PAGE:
For life to emerge on Earth 3.5 billion years ago, abundant phosphorus must have existed to generate key biomolecules, including DNA, RNA, and lipids. But most terrestrial phosphorus was locked away in insoluble minerals and unavailable to form organic compounds. Meteorites carrying a mineral called schreibersite likely provided soluble phosphorus. Now Benjamin Hess of Yale University and his colleagues have determined that signifcant additional amounts of schreibersite, and its available phosphorus, could have been created through lightning strikes on the clay-rich soils of early Earth. Their finding confirms a hypothesis about an alternative source of phosphorus.
In 1986 Eric Essene and Daniel Fisher (University of Michigan) discovered that schreibersite exists in glassy rocks, called fulgurites, that form when lightning strikes the ground. Now Hess and his colleagues, using a suite of spectroscopic techniques that include electron backscatter diffraction, have studied fulgurite samples from Illinois and confirmed the presence of phosphide minerals that match the crystal structure of schreibersite. The experiments prove that lightning strikes reduce minerals in certain clayey soils to produce soluble phosphorus, in a form that might have been expected on early Earth.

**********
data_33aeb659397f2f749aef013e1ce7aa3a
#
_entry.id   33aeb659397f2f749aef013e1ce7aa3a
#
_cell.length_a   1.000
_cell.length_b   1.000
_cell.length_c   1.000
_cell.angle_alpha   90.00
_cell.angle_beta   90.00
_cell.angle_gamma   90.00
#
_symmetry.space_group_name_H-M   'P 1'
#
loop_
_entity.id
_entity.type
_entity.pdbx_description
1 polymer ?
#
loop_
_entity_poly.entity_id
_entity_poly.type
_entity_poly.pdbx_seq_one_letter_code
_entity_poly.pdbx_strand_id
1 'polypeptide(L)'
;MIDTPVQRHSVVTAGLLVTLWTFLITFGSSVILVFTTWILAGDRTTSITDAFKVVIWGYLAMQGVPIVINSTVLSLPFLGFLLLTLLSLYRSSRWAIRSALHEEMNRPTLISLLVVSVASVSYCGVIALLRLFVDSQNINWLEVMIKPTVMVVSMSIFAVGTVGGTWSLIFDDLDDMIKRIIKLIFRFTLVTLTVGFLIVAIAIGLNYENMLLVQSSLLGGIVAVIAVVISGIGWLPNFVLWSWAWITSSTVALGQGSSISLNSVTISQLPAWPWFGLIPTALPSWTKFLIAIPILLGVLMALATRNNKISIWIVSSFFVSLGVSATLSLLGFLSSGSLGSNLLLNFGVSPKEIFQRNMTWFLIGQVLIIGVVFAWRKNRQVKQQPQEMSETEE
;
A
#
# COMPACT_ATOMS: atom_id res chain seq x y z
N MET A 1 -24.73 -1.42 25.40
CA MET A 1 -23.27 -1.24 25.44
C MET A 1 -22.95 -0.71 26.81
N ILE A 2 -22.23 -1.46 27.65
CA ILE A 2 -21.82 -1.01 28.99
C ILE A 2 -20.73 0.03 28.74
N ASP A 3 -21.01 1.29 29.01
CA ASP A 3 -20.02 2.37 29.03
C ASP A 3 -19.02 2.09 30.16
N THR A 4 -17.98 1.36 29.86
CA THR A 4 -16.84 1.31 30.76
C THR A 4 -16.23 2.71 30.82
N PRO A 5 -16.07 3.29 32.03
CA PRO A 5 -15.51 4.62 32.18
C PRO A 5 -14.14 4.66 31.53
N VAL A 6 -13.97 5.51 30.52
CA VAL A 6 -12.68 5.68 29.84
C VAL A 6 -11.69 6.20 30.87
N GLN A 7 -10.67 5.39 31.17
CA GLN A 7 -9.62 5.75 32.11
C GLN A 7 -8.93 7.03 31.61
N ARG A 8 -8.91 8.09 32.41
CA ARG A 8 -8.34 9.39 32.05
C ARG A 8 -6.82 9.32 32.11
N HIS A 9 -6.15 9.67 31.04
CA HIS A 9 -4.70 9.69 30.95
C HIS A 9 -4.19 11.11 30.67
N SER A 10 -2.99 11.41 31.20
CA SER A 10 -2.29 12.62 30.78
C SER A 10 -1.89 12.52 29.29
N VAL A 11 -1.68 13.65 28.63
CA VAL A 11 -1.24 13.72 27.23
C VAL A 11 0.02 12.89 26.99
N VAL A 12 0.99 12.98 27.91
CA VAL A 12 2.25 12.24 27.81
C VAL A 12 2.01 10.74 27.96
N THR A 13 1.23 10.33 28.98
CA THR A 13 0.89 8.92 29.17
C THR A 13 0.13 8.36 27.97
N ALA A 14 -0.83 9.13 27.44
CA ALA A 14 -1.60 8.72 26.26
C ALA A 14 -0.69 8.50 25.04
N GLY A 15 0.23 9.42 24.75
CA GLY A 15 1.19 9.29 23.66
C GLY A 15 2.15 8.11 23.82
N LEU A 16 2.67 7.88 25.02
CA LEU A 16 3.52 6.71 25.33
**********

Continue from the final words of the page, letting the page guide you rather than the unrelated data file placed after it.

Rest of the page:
But how much lightning actually electrified ancient Earth, and how much schreibersite did it produce? To find out, Hess and his colleagues worked backwards from climate mode results to determine the atmospheric composition of Earth 3.5 billion years ago. In particular, they looked at its carbon dioxide content, which is a proxy for lightning frequency. Then they approximated the average phosphorus content in ancient rocks based on comparisons with modern volcanic rocks. Finally, they estimated how much schreibersite would form in a single lightning strike. Together the calculations suggest that trillions of lightning strikes could have produced more than 10 000 kg of available phosphorus each year at around the time of the origin of life.
The researchers concluded that combined with a similar amount of schreibersite from meteorite impacts, lightning strikes could have provided a widespread, available source of phosphorus on early Earth. The finding also highlights a possible source of prebiotic phosphorus on other Earth-like planets. (B. L. Hess, S. Piazolo, J. Harvey, Nat. Commun. 12, 1535, 2021.)